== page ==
- Jason Sobel, Senior Golf Writer
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KAPALUA, Hawaii -- It was hardly a shot heard 'round the world. It wasn't even a shot heard 'round Maui. K.J. Choi stepped onto the first teebox, under a radiant blue sky dotted by puffy white clouds, spectators lining the outer ropes as witnesses, and launched a low, curling blow off the face of his 3-wood that landed dead center in the fairway. It was the opening tee shot of the Mercedes-Benz Championship, the opening tee shot of the 2007 PGA Tour season. And with it was launched, quite officially, "a new era in golf."
Since this is perhaps the most divine view the PGA Tour will behold all year, with the nearby island of Molokai framing the players' sightline off the tee, it seems as good a place as any to cultivate a clear picture as to what the season may contain.
After all, Thursday was the first step in the Brave New World that is the tour's new FedEx Cup schedule. But as far as professional rounds of golf are concerned, it was as eventful -- or uneventful -- as any other, featuring blustery winds, a modicum of sunshine and the quintet of Choi, Will MacKenzie, Brett Wetterich, Stephen Ames and Vijay Singh atop the leaderboard upon the day's conclusion, following equal rounds of 4-under 69.
What became utterly apparent was, like most things in the plodding procession that is the sport of golf, this reinvention will have more of a gradual impact than anything abrupt and immediate.
And so it was that the season's opening round looked eminently recognizable -- like, well, just about every other round in the days pre-FedEx Cup, which should heretofore be referred to as, ostensibly, "the old era in golf." (Now there's a slogan somehow left off the TV promos in years gone by.)
It has become so exasperating, in fact, this rhetoric surrounding the new schedule, that some players were growing weary only one round into the new era.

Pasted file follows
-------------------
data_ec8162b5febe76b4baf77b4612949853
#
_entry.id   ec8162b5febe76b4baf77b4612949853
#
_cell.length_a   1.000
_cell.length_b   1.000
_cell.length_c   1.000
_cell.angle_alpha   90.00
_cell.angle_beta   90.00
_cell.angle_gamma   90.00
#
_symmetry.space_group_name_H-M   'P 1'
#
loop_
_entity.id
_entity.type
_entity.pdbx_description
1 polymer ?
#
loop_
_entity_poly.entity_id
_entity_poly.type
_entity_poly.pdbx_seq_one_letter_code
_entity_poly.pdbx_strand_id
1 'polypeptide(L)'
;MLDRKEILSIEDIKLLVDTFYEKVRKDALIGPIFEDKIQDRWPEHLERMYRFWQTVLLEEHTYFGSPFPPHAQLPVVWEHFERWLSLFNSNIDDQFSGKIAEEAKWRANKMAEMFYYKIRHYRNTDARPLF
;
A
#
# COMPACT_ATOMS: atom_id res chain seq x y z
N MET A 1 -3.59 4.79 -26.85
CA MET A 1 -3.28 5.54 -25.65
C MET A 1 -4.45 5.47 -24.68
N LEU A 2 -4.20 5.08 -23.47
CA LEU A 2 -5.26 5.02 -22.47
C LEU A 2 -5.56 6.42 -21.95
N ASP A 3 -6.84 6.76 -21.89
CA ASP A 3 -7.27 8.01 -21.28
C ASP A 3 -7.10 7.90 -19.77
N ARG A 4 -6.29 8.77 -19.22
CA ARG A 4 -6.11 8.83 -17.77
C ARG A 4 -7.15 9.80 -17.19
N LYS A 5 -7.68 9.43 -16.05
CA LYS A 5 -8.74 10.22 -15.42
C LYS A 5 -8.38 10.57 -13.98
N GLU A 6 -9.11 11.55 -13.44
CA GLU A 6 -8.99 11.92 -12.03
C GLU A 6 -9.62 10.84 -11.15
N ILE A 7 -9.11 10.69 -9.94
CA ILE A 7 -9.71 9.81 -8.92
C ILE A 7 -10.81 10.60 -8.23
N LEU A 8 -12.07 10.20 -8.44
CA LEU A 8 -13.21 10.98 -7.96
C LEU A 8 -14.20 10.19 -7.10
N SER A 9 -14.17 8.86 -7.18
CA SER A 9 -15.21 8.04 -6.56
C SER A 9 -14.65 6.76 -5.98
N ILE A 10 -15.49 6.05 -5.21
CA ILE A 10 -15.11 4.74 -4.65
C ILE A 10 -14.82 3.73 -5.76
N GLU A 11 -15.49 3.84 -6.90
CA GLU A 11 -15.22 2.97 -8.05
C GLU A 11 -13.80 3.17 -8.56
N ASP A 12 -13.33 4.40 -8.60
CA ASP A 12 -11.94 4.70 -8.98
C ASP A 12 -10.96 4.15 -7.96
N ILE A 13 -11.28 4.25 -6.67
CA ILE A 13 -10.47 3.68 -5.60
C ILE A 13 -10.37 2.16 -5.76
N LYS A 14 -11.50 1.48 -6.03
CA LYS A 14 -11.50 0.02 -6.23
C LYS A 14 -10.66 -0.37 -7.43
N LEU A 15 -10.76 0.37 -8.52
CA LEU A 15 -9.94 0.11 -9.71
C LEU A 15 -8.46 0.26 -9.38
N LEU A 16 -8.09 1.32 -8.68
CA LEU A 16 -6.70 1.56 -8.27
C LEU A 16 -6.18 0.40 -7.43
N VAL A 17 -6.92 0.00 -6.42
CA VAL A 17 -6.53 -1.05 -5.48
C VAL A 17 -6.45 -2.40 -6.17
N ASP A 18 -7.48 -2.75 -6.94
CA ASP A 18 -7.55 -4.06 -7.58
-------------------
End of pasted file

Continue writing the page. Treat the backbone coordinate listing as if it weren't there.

"There's so much going on about FedEx Cup, I'm tired of listening to it" said Singh, eliciting laughter in his post-round interview. "There's still tournaments out there that we have to focus on and not focus on the FedEx Cup itself."
The presence of Singh and 33 other tournament winners from 2006 notwithstanding, the Mercedes-Benz Championship lacks some of golf's major drawing cards. No Tiger Woods or Phil Mickelson, both of whom elected to pursue the start of their PGA Tour campaign elsewhere. No John Daly, Ernie Els or Fred Couples. No Michelle Wie. No velvety-green vistas of Augusta National. No discourse and debate over the Ryder Cup.
Such are the people, places and events that really matter to golf fans, those which transform the sport from a passing interest into one of genuine concern among the masses.
Until we reach each of these situations -- Tiger and Phil making their debuts, the recurring hot-button issue of Wie continuing to receive sponsor's exemptions, the year's first major, further discussions of the biennial international competition -- the PGA Tour will remain what it has always been, despite the new-look refinements.
This isn't to say the FedEx Cup will be a soporific failure. And it may not be a rousing success, either. Only time will carry such judgments, no matter how much we'd like to feel the sudden impact of such reconstruction.
Consider the underwhelming response of Choi when asked whether he felt additional pressure by inaugurating such an historic occasion in the life of the PGA Tour.
"I hit it just like a regular shot, you know, with a mindset that I've got to hit the fairway," Choi said through his interpreter, Eujone Kim. "It would be like any other first tee shot in any other tournament."
As well it should have been.
Such was the overriding theme on Day 1 of the FedEx Cup. The difference was impalpable in this, the "new era in golf."
One round down. One hundred and sixty-two to go. It can only get more exciting from here.
Jason Sobel is ESPN.com's golf editor. He can be reached at Jason.Sobel@espn3.com
The start to the PGA Tour's new FedEx Cup took place on Thursday ... and looked eminently familiar, writes Jason Sobel.